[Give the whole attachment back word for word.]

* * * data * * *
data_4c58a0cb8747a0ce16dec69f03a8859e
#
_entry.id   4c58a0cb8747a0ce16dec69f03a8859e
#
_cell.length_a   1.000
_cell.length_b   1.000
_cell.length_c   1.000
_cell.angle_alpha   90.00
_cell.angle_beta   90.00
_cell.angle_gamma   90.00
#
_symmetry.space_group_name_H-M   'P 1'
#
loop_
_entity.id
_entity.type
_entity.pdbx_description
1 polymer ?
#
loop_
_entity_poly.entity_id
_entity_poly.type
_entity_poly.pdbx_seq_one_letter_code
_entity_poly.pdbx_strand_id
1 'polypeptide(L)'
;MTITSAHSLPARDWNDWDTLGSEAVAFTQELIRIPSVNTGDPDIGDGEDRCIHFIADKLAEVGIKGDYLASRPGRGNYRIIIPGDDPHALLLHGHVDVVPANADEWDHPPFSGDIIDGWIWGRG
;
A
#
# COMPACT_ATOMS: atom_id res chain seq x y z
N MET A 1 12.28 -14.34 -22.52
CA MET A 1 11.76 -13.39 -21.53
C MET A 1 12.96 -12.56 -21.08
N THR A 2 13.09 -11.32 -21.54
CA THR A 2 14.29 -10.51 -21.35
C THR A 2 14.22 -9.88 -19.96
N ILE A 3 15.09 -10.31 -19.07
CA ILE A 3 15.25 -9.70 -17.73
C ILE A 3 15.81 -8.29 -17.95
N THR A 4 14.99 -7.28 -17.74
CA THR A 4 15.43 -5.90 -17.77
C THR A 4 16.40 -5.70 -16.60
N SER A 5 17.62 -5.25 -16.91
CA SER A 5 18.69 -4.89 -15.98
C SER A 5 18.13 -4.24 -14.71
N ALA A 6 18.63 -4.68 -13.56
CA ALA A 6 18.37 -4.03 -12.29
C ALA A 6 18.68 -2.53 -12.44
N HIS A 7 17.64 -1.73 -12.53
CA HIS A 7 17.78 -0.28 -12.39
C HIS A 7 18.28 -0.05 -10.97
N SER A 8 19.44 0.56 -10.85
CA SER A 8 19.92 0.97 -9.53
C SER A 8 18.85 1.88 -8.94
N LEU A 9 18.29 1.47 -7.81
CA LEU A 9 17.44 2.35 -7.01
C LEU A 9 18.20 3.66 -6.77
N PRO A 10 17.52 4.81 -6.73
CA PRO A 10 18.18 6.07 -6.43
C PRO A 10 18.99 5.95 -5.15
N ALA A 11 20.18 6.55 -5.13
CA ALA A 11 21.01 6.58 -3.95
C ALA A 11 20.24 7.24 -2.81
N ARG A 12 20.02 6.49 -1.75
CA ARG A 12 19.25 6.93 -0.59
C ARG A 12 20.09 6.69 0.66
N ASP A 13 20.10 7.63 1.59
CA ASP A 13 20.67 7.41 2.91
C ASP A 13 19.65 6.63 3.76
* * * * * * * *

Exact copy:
data_4c58a0cb8747a0ce16dec69f03a8859e
#
_entry.id   4c58a0cb8747a0ce16dec69f03a8859e
#
_cell.length_a   1.000
_cell.length_b   1.000
_cell.length_c   1.000
_cell.angle_alpha   90.00
_cell.angle_beta   90.00
_cell.angle_gamma   90.00
#
_symmetry.space_group_name_H-M   'P 1'
#
loop_
_entity.id
_entity.type
_entity.pdbx_description
1 polymer ?
#
loop_
_entity_poly.entity_id
_entity_poly.type
_entity_poly.pdbx_seq_one_letter_code
_entity_poly.pdbx_strand_id
1 'polypeptide(L)'
;MTITSAHSLPARDWNDWDTLGSEAVAFTQELIRIPSVNTGDPDIGDGEDRCIHFIADKLAEVGIKGDYLASRPGRGNYRIIIPGDDPHALLLHGHVDVVPANADEWDHPPFSGDIIDGWIWGRG
;
A
#
# COMPACT_ATOMS: atom_id res chain seq x y z
N MET A 1 12.28 -14.34 -22.52
CA MET A 1 11.76 -13.39 -21.53
C MET A 1 12.96 -12.56 -21.08
N THR A 2 13.09 -11.32 -21.54
CA THR A 2 14.29 -10.51 -21.35
C THR A 2 14.22 -9.88 -19.96
N ILE A 3 15.09 -10.31 -19.07
CA ILE A 3 15.25 -9.70 -17.73
C ILE A 3 15.81 -8.29 -17.95
N THR A 4 14.99 -7.28 -17.74
CA THR A 4 15.43 -5.90 -17.77
C THR A 4 16.40 -5.70 -16.60
N SER A 5 17.62 -5.25 -16.91
CA SER A 5 18.69 -4.89 -15.98
C SER A 5 18.13 -4.24 -14.71
N ALA A 6 18.63 -4.68 -13.56
CA ALA A 6 18.37 -4.03 -12.29
C ALA A 6 18.68 -2.53 -12.44
N HIS A 7 17.64 -1.73 -12.53
CA HIS A 7 17.78 -0.28 -12.39
C HIS A 7 18.28 -0.05 -10.97
N SER A 8 19.44 0.56 -10.85
CA SER A 8 19.92 0.97 -9.53
C SER A 8 18.85 1.88 -8.94
N LEU A 9 18.29 1.47 -7.81
CA LEU A 9 17.44 2.35 -7.01
C LEU A 9 18.20 3.66 -6.77
N PRO A 10 17.52 4.81 -6.73
CA PRO A 10 18.18 6.07 -6.43
C PRO A 10 18.99 5.95 -5.15
N ALA A 11 20.18 6.55 -5.13
CA ALA A 11 21.01 6.58 -3.95
C ALA A 11 20.24 7.24 -2.81
N ARG A 12 20.02 6.49 -1.75
CA ARG A 12 19.25 6.93 -0.59
C ARG A 12 20.09 6.69 0.66
N ASP A 13 20.10 7.63 1.59
CA ASP A 13 20.67 7.41 2.91
C ASP A 13 19.65 6.63 3.76